SOME LEGAL ADVICE
Cases of Hijab discrimination against Muslim girls and women in Canada and
the United States are not uncommon.
However, there are measures sisters can take in both countries to fight
against such intolerance.
Below are some suggestions based on interviews Muslim civil right experts.
TIPS FOR DISCRIMINATION IN THE UNITED STATES
There are three main areas where discrimination tends to take place against
sisters who wear Hijab: in employment, public facilities and education.
Title VII of the 1964 Civil Rights Act guarantees the right of employees
to wear Hijab in the workplace.
Br. Salahudin pointed out that it is very important for sisters to remember
that the employee has to inform the employer either at the beginning of
the job, during the job interview or once they've been questioned about
the Hijab that they wear the Hijab for religious reasons.
It is preferable that this be done in writing.
If your employer is not allowing you to wear Hijab:
- Inform your employer in writing that you wear Hijab for religious
- If s/he still denies you the right to wear your Hijab, write a letter
to him/her explaining that this is a violation of your civil rights.
- If this has no affect on the employer, see if there is a body within
the company that can handle this complaint. Most larger companies have
an Employment Opportunities Office (EEO) or a Human Resources department
where a complaint can be filed.
- If nothing happens in this regard, file a complaint with the Equal
Employment Opportunity Commission (EEOC) in writing. They will conduct
an interview with you about your complaint.
NOTE: in most cases you have the legal right to wear Hijab on the job.
The only exception would be if the Hijab becomes a health or safety issue.
IN PUBLIC FACILITIES
If you are called names by strangers at a public facility like in the
mall or on the street, there is not very much you can do.
If you go to a restaurant and you are treated differently by an employee,
or you are thrown out of a store because of your Hijab, this is religious
- If you are kicked out of a store, verbally approach the manager of
- If this does not resolve the issue, write a letter to the store's
corporate or legal office. You can complain and ask for an apology.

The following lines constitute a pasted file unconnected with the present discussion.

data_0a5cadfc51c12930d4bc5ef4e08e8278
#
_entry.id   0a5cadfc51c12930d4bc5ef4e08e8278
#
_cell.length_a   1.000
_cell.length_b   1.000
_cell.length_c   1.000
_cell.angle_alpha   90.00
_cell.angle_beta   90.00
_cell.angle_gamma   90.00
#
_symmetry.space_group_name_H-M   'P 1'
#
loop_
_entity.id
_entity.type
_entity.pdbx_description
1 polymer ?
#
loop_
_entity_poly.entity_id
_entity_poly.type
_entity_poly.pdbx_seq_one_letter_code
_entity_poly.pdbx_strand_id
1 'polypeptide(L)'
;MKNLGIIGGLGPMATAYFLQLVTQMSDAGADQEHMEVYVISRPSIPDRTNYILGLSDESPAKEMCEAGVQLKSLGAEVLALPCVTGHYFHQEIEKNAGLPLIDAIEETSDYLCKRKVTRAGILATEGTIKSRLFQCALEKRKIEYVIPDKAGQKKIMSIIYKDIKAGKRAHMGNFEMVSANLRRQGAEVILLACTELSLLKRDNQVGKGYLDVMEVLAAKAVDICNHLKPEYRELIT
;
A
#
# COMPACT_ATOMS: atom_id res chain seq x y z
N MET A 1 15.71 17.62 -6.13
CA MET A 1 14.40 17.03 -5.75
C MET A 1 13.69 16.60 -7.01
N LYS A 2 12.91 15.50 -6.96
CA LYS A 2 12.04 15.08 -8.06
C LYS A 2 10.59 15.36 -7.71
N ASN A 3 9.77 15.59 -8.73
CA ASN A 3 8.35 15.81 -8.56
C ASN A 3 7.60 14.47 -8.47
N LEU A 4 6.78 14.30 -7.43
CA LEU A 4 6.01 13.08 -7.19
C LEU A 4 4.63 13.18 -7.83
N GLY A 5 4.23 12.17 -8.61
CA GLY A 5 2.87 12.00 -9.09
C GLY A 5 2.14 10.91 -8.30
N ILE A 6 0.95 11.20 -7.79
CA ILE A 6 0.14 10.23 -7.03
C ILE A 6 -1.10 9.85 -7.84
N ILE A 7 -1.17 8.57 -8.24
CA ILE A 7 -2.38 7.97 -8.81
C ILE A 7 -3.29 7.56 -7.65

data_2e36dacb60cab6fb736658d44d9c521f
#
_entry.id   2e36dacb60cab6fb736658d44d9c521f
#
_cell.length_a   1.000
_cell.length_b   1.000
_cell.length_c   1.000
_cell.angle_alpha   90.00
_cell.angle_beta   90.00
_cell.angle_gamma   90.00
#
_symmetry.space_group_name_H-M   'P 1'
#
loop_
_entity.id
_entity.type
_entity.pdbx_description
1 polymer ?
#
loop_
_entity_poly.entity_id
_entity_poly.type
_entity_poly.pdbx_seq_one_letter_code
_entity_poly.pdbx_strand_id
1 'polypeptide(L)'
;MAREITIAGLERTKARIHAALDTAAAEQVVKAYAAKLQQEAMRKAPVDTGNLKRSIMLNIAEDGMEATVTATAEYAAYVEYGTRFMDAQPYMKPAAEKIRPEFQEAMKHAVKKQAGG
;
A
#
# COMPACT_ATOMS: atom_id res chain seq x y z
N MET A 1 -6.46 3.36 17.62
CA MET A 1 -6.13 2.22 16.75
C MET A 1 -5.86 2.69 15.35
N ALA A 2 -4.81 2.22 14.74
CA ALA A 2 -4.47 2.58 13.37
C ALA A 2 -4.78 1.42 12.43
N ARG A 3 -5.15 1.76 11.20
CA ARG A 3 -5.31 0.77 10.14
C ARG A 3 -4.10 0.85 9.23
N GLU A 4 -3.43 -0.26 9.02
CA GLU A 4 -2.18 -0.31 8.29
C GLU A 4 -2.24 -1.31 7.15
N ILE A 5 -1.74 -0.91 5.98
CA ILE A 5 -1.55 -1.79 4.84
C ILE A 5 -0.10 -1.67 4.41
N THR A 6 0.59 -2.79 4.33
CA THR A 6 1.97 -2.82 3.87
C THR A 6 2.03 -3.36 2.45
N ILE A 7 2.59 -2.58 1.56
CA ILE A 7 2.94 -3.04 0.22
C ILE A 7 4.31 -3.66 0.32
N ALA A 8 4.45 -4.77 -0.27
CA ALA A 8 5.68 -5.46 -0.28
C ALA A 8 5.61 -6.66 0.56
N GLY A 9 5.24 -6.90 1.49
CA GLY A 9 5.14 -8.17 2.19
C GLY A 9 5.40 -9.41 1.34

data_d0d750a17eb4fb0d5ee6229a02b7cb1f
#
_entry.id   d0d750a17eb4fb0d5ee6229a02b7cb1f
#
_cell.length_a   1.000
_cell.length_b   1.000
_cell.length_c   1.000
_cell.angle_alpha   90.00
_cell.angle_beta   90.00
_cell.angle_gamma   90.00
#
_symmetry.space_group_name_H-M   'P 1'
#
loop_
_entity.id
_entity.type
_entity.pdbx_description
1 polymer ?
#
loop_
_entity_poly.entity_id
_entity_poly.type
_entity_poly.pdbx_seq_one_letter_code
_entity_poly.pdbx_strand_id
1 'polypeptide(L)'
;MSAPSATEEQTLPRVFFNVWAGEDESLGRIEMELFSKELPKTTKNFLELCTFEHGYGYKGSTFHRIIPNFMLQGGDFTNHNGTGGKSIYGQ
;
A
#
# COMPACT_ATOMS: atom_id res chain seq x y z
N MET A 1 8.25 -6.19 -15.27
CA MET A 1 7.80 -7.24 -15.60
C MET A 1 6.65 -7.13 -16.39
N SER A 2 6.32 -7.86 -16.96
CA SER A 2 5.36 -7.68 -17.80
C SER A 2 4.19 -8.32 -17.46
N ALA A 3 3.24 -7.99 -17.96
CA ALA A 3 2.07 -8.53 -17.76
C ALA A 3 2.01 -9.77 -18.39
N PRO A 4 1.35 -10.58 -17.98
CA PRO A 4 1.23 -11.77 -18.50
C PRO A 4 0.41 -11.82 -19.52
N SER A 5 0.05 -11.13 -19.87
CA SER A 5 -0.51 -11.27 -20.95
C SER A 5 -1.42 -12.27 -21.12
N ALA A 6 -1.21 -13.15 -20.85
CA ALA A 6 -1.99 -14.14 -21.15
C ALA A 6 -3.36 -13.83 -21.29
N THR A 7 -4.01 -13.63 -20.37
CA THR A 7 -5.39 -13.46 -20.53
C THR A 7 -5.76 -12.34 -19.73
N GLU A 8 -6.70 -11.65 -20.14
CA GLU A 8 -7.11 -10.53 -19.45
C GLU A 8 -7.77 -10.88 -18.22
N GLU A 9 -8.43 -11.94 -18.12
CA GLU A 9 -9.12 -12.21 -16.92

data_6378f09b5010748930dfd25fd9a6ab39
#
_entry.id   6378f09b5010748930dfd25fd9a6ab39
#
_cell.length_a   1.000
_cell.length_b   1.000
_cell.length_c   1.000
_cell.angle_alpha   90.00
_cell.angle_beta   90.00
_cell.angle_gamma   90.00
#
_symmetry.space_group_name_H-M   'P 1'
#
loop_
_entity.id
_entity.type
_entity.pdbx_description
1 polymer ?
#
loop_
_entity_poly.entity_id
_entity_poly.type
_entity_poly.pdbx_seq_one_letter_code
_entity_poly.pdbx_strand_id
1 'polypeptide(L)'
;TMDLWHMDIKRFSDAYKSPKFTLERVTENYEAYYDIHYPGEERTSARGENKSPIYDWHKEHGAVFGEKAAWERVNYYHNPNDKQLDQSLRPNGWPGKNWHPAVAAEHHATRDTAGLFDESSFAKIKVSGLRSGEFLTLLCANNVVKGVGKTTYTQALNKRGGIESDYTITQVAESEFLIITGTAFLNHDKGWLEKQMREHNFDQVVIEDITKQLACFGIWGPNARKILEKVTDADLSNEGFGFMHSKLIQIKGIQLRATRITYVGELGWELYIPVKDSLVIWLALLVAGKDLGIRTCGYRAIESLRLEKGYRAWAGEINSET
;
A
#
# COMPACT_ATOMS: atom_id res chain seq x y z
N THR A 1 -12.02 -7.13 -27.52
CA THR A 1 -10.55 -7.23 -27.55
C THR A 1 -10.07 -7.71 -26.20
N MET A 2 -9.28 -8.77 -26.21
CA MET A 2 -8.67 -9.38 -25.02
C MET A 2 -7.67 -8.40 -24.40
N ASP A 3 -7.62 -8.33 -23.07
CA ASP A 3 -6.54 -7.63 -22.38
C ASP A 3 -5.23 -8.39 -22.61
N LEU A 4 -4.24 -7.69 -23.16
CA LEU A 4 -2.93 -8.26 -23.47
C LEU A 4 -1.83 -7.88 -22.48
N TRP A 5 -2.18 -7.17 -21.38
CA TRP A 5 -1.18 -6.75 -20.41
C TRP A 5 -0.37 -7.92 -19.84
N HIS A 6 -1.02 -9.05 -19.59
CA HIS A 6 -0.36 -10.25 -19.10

- This can even reach the level of a lawsuit if you suffered injury.
This is covered under Title II of the Civil Rights Act which covers
discrimination in public places.
If someone pulls off your Hijab or threatens to physically harm you because
of your Hijab anywhere, you can file a criminal assault charge with local
police. However, you would have to be able to identify, by appearance,
In many states, you can go into small claims court by filing a civil assault
charge if this happens.
In some states, this would be considered a hate crime, for which there
are more severe punishments.
If a professor makes offensive or derogatory statements about your Hijab,
- File a complaint with the principal.
- If that doesn't work, file a complaint with the local school board.
- You can file a lawsuit.
TIPS FOR DISCRIMINATION IN CANADA
- In general, under the Canadian Charter of Rights and Freedoms, as
well as under various human rights protections at provincial levels,
Muslim women and men have been guaranteed full religious freedom.
- If you have been discriminated against, the first step is to deal
with the perpetrator directly, whether this person is an employer, store
employee, etc. However, this is not necessary if you feel that the perpetrator
is a danger to your safety.
- If the discrimination has been at the hands of an employer, most workplaces
have an internal body dealing with complaints of discrimination. You
should approach this body.
- As well, at this stage, you can approach a Muslim organization like
the CMCLA to help you deal with this incident of discrimination.
I would say the vast majority of cases can be resolved by approaching
either the perpetrator or someone who's their senior and involving some
Muslim organization, Br.. Faisal said.
- However, if this is not the case, then the case can be taken to the
human rights commission at the provincial or federal level.
- To determine which level you must go to, you have to first find out
under which jurisdiction the area you are dealing with falls under.
For example, in Canada, education is under provincial jurisdiction,
therefore, you would have to approach your province's human rights commission,
not its federal equivalent.
However, if you had a complaint about something regarding the Canadian
military, this falls under federal jurisdiction, therefore, you would
have to approach the federal human rights commission.
5. Br.. Faisal did warn, however, that going forward with a complaint
with the commissions is a long, protracted process with
minimal compensation. The purpose really is to receive punitive damages.
As well, if the discrimination has been at the hands of an employer
who fired you because of your Hijab, the commission will not generally
force the employer to allow you back into that job.
6. If you are not satisfied with the commission's ruling, you can appeal
to a provincial level court.